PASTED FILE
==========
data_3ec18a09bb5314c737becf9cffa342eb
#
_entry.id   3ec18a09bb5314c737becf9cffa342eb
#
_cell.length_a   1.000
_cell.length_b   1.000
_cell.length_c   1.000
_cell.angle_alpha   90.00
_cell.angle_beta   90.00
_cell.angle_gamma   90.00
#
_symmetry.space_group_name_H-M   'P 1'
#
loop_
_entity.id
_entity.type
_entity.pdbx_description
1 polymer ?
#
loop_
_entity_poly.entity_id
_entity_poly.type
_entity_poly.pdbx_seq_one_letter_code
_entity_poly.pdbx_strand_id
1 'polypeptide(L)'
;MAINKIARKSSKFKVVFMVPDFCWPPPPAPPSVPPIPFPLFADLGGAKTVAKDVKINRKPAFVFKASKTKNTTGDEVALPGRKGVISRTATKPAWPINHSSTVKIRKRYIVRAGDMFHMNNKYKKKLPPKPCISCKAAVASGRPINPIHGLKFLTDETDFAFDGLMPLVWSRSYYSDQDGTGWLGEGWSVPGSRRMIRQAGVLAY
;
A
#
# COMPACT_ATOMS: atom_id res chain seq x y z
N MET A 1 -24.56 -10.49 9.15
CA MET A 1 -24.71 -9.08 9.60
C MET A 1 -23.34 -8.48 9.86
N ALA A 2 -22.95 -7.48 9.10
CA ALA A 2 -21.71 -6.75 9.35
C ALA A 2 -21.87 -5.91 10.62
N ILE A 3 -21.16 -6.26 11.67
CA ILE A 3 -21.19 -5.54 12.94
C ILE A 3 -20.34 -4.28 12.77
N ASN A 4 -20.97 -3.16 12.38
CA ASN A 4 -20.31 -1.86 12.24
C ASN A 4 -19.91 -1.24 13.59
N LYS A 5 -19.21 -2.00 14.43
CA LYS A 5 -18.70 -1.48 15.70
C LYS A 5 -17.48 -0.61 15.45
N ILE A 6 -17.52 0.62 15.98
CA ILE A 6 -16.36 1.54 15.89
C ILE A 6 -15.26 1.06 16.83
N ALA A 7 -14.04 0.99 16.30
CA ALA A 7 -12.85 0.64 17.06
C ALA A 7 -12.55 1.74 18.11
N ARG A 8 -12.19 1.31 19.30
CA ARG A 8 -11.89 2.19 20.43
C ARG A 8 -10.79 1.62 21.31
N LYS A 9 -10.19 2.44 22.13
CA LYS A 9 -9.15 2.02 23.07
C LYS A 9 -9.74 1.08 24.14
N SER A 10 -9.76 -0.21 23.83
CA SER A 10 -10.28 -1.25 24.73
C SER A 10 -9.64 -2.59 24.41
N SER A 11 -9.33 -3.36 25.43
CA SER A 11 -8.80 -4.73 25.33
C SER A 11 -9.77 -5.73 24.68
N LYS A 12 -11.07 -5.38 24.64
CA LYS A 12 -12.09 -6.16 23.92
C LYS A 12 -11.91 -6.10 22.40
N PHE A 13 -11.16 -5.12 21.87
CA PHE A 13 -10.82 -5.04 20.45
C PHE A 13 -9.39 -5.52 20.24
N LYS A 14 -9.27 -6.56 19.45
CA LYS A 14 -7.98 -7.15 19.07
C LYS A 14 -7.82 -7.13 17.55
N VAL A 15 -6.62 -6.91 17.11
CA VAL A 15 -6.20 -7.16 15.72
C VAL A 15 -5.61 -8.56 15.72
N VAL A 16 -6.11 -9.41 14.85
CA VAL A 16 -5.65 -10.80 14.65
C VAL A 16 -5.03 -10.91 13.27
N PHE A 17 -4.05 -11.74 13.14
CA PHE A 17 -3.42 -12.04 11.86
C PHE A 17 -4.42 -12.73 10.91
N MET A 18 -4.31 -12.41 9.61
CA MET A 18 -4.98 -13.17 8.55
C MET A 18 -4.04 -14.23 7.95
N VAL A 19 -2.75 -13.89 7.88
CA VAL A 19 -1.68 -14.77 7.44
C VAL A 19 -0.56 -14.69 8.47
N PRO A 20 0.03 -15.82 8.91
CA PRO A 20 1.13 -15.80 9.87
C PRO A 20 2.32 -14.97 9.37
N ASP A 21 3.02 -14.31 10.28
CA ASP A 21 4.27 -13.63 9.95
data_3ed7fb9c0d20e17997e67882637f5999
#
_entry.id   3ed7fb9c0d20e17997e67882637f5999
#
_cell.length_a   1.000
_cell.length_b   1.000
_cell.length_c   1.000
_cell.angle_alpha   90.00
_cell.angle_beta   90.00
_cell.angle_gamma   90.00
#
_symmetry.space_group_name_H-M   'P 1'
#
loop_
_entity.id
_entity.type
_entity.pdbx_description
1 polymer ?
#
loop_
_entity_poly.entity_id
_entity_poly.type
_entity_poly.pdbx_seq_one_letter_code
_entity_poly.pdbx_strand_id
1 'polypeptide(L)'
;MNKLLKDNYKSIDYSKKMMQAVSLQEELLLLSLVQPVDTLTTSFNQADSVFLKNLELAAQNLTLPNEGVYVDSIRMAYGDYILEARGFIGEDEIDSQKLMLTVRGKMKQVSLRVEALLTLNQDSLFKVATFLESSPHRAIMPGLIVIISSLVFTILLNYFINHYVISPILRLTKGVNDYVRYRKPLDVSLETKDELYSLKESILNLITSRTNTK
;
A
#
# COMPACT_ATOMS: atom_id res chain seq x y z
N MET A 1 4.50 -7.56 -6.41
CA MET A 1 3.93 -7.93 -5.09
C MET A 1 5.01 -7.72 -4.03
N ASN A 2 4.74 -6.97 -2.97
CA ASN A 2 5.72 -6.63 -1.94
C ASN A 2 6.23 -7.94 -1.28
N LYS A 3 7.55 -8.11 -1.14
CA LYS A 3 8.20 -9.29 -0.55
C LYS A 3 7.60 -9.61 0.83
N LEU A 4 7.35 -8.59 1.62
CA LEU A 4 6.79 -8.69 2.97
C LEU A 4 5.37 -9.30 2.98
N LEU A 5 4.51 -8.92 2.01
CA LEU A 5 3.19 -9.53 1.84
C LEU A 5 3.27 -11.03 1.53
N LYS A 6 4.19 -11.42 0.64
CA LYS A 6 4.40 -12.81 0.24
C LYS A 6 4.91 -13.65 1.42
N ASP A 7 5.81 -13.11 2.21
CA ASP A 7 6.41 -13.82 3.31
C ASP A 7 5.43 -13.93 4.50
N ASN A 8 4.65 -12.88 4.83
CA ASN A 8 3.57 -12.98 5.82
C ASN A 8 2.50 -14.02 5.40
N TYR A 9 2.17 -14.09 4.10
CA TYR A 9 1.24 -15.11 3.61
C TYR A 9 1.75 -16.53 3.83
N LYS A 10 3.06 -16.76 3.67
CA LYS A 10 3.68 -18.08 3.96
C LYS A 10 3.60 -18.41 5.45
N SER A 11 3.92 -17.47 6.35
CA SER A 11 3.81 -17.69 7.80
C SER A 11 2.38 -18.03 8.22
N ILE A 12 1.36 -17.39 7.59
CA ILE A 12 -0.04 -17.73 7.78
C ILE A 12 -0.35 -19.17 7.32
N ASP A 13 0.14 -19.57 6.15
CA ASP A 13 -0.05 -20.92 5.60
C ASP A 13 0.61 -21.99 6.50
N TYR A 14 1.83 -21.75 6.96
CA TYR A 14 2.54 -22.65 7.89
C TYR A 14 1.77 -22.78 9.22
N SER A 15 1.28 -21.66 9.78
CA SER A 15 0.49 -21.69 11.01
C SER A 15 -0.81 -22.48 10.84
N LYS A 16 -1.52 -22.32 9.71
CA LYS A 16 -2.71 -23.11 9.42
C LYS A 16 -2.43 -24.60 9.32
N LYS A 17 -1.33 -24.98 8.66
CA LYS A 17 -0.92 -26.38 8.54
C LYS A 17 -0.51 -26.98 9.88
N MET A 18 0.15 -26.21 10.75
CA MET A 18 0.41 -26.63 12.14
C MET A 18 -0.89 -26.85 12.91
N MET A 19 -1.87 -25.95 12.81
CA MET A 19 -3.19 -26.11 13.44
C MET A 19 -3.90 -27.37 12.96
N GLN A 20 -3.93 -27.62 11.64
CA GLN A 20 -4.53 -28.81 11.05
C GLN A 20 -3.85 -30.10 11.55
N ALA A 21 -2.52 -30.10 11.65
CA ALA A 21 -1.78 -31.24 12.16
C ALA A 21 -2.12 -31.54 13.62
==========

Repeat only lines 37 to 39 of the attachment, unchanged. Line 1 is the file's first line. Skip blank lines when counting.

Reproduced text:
N ILE A 3 -21.16 -6.26 11.67
CA ILE A 3 -21.19 -5.54 12.94
C ILE A 3 -20.34 -4.28 12.77